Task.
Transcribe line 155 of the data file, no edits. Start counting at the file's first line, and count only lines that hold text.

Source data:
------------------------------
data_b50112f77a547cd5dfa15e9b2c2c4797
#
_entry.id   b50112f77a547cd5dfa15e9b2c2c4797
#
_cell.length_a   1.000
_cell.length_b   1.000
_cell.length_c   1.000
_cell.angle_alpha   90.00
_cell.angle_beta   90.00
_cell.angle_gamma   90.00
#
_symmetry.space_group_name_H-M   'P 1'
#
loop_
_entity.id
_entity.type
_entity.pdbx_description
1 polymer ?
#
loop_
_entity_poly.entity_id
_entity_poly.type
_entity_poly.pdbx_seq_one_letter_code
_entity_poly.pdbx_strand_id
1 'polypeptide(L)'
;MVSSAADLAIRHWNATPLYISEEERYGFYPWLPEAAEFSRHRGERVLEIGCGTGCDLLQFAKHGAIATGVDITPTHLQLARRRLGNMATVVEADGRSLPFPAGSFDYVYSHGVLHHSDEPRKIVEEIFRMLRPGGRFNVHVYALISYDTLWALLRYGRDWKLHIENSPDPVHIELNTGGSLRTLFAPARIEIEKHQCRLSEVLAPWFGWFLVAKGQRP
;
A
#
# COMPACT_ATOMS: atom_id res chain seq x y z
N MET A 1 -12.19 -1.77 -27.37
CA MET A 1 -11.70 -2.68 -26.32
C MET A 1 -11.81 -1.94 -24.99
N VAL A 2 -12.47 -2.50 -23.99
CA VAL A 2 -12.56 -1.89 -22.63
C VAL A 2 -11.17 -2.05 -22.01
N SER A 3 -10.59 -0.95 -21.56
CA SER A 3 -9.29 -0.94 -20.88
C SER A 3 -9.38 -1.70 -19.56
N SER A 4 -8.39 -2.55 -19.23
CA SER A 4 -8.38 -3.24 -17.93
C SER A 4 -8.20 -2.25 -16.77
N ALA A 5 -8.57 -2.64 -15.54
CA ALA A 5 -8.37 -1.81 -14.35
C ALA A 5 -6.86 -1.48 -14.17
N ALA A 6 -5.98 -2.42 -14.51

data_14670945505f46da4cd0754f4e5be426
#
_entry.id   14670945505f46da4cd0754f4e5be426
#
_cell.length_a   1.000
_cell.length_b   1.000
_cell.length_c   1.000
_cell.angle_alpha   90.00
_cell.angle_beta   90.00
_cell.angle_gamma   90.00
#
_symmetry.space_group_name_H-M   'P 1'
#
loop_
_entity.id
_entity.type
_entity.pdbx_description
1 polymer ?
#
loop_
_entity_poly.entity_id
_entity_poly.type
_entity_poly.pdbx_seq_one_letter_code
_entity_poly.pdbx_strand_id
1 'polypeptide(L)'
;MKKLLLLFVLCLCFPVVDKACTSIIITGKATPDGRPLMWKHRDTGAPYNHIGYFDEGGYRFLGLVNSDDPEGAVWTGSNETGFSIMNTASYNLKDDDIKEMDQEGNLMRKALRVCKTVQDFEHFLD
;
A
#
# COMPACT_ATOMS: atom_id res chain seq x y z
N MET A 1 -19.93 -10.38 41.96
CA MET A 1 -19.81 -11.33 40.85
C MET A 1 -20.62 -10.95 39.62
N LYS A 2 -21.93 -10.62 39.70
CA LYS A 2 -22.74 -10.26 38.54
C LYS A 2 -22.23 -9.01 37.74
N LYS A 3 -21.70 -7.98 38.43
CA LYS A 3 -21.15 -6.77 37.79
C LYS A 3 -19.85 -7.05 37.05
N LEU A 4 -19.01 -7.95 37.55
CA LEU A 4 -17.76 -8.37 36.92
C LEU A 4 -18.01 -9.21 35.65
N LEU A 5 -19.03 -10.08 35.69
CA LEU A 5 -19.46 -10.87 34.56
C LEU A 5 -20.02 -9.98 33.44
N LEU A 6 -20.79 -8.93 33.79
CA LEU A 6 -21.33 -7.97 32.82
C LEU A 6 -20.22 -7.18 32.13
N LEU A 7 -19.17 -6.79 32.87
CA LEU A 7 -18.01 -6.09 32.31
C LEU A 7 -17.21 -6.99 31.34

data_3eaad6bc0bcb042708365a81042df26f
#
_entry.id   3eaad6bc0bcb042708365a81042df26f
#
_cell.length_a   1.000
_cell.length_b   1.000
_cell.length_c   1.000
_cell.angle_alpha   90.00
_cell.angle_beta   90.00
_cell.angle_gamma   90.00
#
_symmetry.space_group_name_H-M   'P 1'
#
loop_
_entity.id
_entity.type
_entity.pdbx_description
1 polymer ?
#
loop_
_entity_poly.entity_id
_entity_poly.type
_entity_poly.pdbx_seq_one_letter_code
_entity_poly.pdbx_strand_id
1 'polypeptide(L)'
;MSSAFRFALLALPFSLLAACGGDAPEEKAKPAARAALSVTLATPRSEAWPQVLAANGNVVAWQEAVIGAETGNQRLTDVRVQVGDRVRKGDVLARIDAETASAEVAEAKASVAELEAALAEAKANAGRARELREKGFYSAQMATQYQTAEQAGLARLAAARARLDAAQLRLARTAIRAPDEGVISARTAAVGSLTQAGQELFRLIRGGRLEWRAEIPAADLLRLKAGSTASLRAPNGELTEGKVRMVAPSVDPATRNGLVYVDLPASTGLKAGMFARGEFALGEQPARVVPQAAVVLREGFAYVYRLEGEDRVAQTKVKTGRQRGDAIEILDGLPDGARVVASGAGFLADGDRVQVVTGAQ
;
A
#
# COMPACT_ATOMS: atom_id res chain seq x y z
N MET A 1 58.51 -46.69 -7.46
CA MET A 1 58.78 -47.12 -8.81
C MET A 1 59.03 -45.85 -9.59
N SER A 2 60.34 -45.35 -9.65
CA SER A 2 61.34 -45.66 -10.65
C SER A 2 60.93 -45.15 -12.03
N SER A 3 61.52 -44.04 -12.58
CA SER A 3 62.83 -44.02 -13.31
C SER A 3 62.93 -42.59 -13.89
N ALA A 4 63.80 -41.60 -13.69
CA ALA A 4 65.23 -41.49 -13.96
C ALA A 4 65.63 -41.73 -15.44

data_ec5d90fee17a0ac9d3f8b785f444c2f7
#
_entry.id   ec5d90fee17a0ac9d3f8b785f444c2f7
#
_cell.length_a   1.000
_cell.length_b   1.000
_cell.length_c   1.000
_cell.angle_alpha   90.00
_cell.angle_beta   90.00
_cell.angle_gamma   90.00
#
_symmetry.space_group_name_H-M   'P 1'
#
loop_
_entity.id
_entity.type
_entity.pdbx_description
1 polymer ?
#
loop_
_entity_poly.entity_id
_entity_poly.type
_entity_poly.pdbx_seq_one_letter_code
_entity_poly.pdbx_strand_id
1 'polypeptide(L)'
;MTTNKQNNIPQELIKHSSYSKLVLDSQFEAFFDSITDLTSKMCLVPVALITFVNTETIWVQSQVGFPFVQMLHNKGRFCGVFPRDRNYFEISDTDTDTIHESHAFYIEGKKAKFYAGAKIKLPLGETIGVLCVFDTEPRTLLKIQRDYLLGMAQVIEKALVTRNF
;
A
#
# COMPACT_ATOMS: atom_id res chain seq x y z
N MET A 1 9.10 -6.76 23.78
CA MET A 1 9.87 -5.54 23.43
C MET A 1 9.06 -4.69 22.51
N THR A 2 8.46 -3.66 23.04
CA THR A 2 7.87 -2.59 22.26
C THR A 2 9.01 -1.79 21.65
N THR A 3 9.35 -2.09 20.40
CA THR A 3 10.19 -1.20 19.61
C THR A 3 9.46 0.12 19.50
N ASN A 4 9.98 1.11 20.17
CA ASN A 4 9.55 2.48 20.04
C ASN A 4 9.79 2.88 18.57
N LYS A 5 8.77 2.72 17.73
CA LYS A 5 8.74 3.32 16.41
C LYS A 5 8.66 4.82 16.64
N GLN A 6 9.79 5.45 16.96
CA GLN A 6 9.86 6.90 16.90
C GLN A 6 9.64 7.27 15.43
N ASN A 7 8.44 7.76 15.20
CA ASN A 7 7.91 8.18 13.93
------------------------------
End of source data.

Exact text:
_entity.type